Here is a cool idea. Researchers in Britain have come up with injectable bone:
"Injectable bone is the first delivery system for stem cells and growth factors that forms a material with the strength of a bone," said Robin Quirk, a pharmacist and co-founder of RegenTec -- the University of Nottingham, In England, spin-off company commercialising the technology.
Quirk said he hopes that injectable bone might one day reduce or eliminate the need for bone-grafts to repair skeletal defects and fractures -- which often require painful invasive surgery.
Not only does the technique reduce the need for dangerous surgery, it also avoids damaging neighbouring areas, said Kevin Shakesheff, a tissue engineer and drug delivery pharmacist at Nottingham who masterminded the breakthrough.
The technology's superiority over existing alternatives is the novel hardening process and strength of the bond, said Quirk. Older products heat-up as they harden, killing surrounding cells, whereas 'injectable bone' hardens at body temperature -- without generating heat -- making a very porous, biodegradable structure.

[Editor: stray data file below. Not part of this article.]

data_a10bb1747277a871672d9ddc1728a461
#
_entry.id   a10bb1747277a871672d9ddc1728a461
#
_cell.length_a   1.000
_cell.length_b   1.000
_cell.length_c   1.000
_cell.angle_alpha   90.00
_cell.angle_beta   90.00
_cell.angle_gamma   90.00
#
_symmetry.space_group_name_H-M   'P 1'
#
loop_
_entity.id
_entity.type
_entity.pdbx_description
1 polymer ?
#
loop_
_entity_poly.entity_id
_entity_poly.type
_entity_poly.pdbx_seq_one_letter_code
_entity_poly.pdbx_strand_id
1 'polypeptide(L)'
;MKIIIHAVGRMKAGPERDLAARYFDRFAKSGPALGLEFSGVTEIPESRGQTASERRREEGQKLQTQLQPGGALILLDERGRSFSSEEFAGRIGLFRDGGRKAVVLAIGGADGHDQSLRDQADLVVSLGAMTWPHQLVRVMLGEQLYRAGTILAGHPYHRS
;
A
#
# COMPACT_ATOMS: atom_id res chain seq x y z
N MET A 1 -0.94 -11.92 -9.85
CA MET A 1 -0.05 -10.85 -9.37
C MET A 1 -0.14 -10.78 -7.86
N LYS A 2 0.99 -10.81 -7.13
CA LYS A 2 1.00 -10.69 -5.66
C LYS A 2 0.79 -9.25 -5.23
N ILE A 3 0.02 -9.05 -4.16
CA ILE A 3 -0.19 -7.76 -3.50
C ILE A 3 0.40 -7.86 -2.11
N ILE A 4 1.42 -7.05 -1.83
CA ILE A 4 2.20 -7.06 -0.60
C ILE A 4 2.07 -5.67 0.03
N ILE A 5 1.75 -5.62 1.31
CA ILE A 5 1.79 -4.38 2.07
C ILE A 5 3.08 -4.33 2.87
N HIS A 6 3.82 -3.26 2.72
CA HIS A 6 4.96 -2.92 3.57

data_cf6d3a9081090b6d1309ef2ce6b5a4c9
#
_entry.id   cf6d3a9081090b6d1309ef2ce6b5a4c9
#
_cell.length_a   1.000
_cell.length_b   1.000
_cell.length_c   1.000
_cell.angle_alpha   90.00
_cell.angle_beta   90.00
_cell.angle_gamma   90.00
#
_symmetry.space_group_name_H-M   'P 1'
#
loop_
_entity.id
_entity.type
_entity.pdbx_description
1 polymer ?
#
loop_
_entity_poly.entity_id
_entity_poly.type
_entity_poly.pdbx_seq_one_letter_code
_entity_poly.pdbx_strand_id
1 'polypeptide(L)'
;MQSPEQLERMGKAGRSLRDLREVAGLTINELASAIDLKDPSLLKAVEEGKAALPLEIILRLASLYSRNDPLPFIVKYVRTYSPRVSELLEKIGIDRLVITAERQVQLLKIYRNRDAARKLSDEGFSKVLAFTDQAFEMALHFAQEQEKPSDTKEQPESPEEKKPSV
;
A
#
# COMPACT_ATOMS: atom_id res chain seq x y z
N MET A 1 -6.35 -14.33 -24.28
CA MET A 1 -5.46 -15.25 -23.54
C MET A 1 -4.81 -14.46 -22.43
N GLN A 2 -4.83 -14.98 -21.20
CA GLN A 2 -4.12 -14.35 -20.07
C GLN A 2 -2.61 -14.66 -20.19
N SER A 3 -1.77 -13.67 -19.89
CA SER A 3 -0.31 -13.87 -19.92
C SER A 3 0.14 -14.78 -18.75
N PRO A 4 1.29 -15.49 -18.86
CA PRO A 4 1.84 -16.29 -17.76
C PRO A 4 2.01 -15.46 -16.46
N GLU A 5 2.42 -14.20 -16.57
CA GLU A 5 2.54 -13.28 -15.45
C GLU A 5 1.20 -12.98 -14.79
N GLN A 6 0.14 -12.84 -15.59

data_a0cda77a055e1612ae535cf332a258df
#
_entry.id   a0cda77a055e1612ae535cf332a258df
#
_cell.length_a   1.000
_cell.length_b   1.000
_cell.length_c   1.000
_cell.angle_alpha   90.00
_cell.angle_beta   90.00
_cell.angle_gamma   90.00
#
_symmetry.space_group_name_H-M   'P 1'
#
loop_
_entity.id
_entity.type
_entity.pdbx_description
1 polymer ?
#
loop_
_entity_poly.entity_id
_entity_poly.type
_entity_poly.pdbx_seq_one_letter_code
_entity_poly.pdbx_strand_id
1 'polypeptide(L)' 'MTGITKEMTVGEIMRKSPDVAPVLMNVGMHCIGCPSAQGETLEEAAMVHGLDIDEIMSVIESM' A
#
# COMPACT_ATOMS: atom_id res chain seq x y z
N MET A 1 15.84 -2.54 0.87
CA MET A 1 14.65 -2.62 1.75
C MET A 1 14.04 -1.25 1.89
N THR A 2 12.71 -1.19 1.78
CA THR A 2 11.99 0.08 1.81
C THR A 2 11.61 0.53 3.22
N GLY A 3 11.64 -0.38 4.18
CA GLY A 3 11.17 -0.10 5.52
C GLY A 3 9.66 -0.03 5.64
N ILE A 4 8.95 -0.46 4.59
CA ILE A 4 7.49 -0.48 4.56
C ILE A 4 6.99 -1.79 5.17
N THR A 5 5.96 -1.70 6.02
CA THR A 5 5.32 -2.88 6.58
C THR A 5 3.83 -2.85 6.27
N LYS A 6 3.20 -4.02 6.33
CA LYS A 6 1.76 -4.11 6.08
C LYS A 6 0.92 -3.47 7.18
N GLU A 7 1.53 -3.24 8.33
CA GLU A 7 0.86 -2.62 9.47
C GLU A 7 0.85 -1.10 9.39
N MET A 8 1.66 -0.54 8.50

"Because the material does not heat-up, surrounding bone cells can survive and grow," added Shakesheff.
The invention emerged from a combination of research into implant able scaffolds that encourage new bone to grow and new techniques to deliver stem cells and drugs to specific sites. These studies spawned the new concept of an injectable matrix as the building block for tissue regeneration, said the researchers.
OK, so it is not bone in the strictest sense. What it appears to be a scaffold that hardens but also encourages the growth of osteocytes (the cells that make bone) and blood vessels.
This reminds me a story a while back where they were growing artificial hearts on protein scaffold taken from an animal heart. The significant common theme in both stories is the use of Extracellular Matrix (ECM) to help assist the growth and development of stem cells. ECM is the protein and polysaccharides that are between cells. It performs structural functions like holding tissue together, but we are beginning to understand that it also performs developmental functions like encouraging stem cells to differentiate into the right thing.
I am just speculating here, but it sounds to me like this injectable bone has co-opted this technique by mixing some biodegradable lattice with elements of the growth factors, ECM, and cells needed to differentiate into bone tissue. It would be interesting to find out whether you could growth and entire bone by putting it in a mold. Now that would be cool.
Stranger than fiction! Thanks for the story.
can injectable bone be used in people with hypercalcemia?